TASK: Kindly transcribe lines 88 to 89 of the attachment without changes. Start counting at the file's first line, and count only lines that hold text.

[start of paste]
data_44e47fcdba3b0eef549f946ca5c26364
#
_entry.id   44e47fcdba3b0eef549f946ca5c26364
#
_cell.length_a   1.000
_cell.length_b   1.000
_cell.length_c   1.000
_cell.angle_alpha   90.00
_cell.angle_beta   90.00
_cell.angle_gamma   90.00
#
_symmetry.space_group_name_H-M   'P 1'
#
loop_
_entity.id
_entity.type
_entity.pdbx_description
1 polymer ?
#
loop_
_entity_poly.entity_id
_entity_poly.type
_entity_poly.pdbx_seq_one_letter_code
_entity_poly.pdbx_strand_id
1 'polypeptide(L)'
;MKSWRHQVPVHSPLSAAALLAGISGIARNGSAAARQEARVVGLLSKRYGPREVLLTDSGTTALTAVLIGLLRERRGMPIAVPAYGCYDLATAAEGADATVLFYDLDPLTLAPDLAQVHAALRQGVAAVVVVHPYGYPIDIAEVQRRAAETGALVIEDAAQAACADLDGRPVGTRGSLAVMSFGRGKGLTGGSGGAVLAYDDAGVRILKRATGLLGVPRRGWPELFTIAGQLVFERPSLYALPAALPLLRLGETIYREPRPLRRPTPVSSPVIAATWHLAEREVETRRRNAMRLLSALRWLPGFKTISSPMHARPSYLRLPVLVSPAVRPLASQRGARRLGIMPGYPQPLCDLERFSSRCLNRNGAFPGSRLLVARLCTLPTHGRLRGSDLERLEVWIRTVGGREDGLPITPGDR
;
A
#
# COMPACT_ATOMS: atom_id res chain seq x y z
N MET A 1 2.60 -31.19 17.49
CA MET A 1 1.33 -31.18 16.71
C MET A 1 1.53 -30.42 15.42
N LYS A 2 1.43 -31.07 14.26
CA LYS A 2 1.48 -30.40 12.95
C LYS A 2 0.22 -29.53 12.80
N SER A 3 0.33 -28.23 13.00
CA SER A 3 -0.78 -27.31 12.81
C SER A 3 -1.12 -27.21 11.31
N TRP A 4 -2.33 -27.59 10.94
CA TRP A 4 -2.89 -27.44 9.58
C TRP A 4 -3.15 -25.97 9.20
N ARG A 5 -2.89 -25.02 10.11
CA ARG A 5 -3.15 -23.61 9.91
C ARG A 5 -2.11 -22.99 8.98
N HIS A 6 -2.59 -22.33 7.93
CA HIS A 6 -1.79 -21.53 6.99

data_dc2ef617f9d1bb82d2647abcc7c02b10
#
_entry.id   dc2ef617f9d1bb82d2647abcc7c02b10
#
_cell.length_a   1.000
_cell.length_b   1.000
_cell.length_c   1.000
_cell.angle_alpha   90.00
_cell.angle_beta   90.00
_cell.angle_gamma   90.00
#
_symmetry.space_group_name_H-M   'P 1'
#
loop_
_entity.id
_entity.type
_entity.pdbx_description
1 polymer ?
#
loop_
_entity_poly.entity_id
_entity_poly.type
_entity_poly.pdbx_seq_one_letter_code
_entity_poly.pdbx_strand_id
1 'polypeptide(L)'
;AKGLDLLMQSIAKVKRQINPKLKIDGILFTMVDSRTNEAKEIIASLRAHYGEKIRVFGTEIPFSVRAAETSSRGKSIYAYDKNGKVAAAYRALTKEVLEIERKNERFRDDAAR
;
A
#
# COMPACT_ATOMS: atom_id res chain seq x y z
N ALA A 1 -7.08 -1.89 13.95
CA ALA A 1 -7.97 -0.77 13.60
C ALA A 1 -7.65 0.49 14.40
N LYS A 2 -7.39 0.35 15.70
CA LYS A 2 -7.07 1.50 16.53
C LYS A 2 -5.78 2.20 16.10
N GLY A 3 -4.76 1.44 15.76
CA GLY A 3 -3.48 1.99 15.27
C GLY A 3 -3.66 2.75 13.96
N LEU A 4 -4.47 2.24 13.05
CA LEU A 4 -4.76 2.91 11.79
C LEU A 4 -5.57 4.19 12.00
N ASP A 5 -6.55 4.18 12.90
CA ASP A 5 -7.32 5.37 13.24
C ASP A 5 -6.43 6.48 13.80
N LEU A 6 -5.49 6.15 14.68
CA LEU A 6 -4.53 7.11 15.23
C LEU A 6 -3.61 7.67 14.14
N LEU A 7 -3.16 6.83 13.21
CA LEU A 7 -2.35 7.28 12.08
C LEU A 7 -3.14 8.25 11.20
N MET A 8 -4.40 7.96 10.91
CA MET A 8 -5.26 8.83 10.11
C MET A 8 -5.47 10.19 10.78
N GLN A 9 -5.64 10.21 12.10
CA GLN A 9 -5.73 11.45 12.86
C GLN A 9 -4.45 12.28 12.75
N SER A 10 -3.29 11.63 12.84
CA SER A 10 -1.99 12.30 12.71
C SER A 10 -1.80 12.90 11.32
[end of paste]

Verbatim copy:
CA LEU A 4 -4.76 2.91 11.79
C LEU A 4 -5.57 4.19 12.00